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domingo, 9 de mayo de 2010

Dia G 09.05.10 (3) - Fela Kuti And Afrika '70 - Sorrow Tears And Blood (1977 NIG)


FELA KUTI AND AFRIKA' 70
"SORROW, TEARS AND BLOOD"

Conoci a Fela decasualidad, cuando Ginger Baker grabo en 1971 el disco "Fela Ransome-Kuti &Africa'70 With Ginger Baker", la musica de aquel disco me cautivo de alguna manera, asi que investigando un poco pude profundizar y seguir a traves de los años a este gran musico ( por desgracia ya fallecido ) hacedor como madis, de lo que yo denomino "Jazz Minimalista"

Oidlo, no os defraudara

"Fela and Afrika 70-Sorrow Tears and Blood-1977 Nigeria":
Born in Abeokuta, Nigeria, north of Lagos in 1938, Fela's family was firmly middle class as well as politically active. His father was a pastor (and talented pianist), his mother active in the anti-colonial, anti-military, Nigerian home rule movement. So at an early age, Fela experienced politics and music in a seamless combination.
"Sorrow Tears and Blood" accurately depicts the trail left in the wake of the February 18, 1977, raid by 1,000 armed Nigerian army men on Fela Kuti and his Kalakuta republic. In keeping with the format upheld on a majority of Kuti's long-players, this disc contains a pair of extended works, featuring one title per LP side. In contrast to the hard-edged and aggressive Afro-funk that Kuti and his Africa 70 became synonymous with, both the A-side title track and B-side, "Colonial Mentality," are seemingly staid, in light or perhaps because of the cruel statesponsored attacks that he and his extended family suffered.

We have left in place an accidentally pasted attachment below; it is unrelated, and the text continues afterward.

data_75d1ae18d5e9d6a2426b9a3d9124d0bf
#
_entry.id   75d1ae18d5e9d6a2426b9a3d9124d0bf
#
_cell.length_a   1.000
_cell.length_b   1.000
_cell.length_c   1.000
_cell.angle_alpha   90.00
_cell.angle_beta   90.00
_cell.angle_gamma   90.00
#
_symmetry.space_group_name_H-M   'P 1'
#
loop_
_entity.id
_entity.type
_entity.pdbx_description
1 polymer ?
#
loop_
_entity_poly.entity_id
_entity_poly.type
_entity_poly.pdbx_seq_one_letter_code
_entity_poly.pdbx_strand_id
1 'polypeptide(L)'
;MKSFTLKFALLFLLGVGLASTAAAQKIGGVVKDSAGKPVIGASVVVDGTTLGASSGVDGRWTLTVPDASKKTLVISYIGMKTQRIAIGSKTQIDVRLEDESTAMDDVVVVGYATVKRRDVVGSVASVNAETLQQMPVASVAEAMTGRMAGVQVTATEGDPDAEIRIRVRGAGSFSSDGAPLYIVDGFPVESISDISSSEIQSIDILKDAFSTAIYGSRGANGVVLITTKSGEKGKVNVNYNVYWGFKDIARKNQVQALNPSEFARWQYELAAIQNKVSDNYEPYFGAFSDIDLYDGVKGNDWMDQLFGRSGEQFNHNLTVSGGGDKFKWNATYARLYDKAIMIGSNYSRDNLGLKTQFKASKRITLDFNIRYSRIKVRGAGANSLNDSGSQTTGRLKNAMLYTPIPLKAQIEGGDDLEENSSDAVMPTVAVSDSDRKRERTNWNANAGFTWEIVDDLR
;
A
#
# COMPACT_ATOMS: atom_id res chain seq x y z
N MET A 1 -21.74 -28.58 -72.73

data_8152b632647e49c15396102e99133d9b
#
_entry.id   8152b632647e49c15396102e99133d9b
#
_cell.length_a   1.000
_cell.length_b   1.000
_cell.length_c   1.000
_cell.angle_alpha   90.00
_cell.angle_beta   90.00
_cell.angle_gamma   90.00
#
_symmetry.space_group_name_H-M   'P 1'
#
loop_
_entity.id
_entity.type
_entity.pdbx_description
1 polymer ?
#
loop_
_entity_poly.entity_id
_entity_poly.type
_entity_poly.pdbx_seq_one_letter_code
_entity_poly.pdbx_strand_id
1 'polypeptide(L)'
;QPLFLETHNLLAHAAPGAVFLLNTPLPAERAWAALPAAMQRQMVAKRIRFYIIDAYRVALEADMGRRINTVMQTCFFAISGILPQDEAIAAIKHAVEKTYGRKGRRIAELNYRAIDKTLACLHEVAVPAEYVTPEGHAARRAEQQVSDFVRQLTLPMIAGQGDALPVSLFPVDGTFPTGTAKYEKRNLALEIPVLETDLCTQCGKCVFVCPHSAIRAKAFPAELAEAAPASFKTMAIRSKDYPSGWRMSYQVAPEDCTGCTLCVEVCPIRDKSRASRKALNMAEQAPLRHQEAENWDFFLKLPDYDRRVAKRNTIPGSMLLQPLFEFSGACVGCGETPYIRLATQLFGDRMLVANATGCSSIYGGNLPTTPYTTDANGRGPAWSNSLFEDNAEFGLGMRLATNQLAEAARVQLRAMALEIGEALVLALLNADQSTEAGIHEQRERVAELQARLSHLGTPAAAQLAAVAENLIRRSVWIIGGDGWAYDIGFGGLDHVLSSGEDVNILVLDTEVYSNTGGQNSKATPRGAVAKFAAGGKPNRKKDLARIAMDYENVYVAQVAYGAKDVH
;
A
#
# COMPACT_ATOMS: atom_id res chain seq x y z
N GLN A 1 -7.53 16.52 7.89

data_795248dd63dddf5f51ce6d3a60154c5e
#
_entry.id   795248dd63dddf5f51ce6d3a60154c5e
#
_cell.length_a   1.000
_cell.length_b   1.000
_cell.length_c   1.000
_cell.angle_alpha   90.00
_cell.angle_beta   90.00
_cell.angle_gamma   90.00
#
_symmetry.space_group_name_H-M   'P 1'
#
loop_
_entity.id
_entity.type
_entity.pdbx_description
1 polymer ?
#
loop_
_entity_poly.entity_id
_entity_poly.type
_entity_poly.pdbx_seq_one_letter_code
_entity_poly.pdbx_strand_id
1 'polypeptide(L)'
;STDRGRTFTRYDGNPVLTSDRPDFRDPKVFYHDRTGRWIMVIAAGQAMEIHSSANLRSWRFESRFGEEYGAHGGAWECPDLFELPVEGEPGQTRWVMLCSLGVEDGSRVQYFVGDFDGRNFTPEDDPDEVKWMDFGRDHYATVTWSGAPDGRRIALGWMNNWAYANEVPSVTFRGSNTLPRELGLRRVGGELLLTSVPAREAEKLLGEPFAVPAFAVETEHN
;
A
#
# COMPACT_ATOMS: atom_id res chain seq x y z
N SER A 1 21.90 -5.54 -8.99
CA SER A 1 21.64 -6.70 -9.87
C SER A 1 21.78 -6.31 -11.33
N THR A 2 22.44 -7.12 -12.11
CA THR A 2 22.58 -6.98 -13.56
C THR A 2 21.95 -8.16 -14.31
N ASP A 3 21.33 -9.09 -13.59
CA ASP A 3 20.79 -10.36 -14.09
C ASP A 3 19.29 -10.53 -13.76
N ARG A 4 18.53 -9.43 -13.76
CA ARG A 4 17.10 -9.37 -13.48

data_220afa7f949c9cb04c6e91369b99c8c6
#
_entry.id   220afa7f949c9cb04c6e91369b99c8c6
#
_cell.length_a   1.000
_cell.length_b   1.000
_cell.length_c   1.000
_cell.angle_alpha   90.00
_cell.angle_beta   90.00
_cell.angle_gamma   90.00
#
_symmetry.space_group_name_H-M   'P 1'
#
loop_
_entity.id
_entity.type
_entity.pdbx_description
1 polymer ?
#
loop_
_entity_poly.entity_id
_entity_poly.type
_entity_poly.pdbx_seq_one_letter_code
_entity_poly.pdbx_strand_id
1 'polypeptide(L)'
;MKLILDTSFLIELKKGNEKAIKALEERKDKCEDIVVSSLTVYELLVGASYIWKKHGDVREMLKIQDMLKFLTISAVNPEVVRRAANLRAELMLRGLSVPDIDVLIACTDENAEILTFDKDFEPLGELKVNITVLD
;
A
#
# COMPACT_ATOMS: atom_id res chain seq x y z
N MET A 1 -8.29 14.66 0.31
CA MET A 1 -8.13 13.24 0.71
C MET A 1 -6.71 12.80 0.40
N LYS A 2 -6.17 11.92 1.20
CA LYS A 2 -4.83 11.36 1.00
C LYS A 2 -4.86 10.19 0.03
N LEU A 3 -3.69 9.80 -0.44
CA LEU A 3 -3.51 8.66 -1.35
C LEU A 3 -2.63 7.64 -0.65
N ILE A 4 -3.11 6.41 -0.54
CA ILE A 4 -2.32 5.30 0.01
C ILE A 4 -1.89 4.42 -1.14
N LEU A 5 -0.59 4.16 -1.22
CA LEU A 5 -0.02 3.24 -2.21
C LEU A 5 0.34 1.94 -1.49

"Sorrow Tears and Blood" is neither a full-blown, up-tempo funk drone nor a somber dirge. The even-handed, mid-tempo groove trots along at a steady pace and features some comparatively sedate sax work from Kuti.
His lyrics are starkly direct: "Everybody run, run, run/Everybody scatter, scatter/Some people lost some bread/Some people just die". Perhaps this is the result of fear, shellshock, or a combination of the two. Kuti's words, however, remain as indicting as ever: "Them leave sorrow, tears, and blood/Them regular trademark."
It's almost impossible to overstate the impact and importance of Fela Anikulapo (Ransome) Kuti (or just Fela as he's more commonly known) to the global musical village: producer, arranger, musician, political radical, outlaw. He was all that, as well as showman, inventor of Afro-beat, an unredeemable sexist, and a moody megalomaniac. His death on August 3, 1997 of complications from AIDS deeply affected musicians and fans internationally, as a musical and sociopolitical voice on a par with Bob Marley was silenced.

LOOK FOR: AFRIKA

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